Images of other men begin creeping into my mind more and more often, no longer restraining themselves to times when we’re apart, and I take to visiting her perhaps too often at her job, sometimes lingering outside the entrance watching, waiting, minutes, hours, before even going in. I try to mask my suspicion and jealousy, but this becomes increasingly difficult. Too often I come upon her talking to some handsome, masculine guy, and I wonder at what’s behind her warm smile with him, the proximity of their bodies, the generosity with which she shows him to various sections of the bookstore. Sometimes I hang back and watch during these encounters, but most often I rush up, putting a possessive arm around her shoulders, maybe kissing her cheek or neck, as I shoot the bastard a contemptuous glare in warning. Usually I am a decidedly non-confrontational person – I generally just don’t care enough – but this is different. This girl is mine.
We are eating dinner at Vincilli’s one evening, our favorite spot for those rare occasions in which we dine out in style, when the already awkward conversation between us takes a turn for the worst.
“I need to talk to you,” she tells me, putting down her fork and pushing away a half-eaten plate of chicken alfredo. Her eyes are surprisingly cold, her face tight and emotionless.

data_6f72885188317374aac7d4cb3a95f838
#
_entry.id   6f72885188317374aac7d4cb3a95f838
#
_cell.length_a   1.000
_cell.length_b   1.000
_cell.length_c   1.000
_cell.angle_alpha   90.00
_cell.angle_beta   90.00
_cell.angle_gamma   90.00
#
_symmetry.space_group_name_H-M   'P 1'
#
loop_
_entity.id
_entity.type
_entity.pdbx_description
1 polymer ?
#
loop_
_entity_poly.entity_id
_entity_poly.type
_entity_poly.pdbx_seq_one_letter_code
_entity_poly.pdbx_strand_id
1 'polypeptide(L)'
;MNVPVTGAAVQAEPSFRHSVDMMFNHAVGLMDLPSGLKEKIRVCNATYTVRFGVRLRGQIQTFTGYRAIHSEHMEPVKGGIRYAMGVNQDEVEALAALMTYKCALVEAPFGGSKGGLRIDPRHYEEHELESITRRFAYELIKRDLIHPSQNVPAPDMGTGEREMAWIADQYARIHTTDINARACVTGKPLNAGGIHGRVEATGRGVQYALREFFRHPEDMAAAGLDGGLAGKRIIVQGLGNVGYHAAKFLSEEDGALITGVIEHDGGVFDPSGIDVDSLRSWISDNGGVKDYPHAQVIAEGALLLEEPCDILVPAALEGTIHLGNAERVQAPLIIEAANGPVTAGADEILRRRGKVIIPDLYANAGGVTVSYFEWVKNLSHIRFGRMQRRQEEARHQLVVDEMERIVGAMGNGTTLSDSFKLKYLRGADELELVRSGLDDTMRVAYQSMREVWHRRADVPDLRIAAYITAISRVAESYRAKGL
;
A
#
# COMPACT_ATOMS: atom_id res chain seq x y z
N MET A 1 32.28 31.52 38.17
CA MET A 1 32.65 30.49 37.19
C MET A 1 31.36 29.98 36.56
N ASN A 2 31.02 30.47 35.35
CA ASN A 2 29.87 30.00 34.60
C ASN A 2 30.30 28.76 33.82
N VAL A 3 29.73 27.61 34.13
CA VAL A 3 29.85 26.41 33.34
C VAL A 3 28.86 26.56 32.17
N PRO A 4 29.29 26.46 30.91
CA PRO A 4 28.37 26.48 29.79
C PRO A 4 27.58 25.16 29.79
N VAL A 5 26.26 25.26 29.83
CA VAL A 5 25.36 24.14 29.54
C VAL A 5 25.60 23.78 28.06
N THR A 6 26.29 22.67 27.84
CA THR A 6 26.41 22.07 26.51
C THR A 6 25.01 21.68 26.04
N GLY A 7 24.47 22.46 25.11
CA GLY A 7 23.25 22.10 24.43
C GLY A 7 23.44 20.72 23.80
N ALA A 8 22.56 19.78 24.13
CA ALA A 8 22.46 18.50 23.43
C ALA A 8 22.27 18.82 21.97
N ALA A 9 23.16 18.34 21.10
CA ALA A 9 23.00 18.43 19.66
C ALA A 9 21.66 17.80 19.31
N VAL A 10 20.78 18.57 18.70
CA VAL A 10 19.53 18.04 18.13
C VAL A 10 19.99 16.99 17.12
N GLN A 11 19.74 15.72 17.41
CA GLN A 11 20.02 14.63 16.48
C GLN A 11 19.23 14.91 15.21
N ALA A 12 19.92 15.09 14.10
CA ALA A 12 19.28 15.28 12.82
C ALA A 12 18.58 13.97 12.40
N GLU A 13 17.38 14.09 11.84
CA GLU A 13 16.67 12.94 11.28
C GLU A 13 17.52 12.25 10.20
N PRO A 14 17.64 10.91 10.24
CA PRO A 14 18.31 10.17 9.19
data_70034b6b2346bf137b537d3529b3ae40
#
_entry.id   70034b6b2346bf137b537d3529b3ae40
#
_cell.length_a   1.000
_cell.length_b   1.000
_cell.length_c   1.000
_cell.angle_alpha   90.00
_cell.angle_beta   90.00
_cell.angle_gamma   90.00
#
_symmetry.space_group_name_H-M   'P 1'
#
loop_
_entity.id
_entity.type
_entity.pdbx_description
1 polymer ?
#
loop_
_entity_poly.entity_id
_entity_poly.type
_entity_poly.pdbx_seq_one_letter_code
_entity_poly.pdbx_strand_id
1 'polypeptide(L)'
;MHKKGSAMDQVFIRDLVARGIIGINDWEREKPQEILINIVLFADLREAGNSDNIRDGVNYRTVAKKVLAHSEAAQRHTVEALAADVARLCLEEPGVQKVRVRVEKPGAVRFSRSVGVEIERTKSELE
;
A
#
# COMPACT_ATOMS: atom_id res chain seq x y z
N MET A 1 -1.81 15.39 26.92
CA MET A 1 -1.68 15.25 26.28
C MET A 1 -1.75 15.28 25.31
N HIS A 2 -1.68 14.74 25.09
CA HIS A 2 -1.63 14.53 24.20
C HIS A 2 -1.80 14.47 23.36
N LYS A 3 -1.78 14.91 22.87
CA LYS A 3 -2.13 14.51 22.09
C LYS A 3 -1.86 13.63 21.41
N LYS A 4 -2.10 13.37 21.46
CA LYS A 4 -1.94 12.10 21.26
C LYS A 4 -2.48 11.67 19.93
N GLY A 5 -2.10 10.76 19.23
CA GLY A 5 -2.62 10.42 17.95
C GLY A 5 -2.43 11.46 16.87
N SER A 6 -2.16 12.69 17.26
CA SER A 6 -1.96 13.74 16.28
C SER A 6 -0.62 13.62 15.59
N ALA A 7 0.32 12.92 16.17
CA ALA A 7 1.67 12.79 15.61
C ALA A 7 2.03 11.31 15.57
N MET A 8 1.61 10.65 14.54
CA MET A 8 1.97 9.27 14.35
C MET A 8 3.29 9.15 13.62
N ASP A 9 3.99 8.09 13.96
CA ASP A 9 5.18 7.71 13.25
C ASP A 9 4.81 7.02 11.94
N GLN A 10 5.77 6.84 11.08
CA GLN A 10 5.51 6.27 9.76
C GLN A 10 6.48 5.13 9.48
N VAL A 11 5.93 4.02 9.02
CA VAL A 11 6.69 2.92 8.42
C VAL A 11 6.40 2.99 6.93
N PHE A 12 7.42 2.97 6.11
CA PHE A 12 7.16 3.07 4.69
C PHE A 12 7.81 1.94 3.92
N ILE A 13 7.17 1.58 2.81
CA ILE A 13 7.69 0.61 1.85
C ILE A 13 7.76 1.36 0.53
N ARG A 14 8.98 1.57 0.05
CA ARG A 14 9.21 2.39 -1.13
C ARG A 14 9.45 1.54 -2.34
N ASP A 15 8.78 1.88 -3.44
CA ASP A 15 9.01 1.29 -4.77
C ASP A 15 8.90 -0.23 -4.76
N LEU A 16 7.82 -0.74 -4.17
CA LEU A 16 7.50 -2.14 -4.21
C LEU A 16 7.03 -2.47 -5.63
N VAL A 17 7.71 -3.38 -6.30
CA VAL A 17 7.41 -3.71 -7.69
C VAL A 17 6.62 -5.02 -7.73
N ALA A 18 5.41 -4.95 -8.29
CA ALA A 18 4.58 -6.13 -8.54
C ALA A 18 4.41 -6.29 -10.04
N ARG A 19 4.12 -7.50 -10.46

“What is it, babe,” I say, trying to mask my fear and unease with overt sweetness.
“I think we need to cool it off for a while.” Her words are a kick in my chest, a vice-grip on my heart. That familiar, sickly, sinking feeling creeps into my gut. I clench my jaw to stifle the nausea.
“Don’t get me wrong,” she continues. “It’s been great being with you…” She pauses, my mouth hanging open in shock and loss. “Well…it was great, at first, but…but lately, things have gotten sort of…suffocating.” My head falls with this last word. I want to bring it down with a bang onto the table, to cry out, to do something, anything to release this vicious, pulsating tension building up in my skull and chest, climbing its way on sharpened claws down my spine. That’s the same thing Kate said, years ago, the last time I had dared to open myself to another person.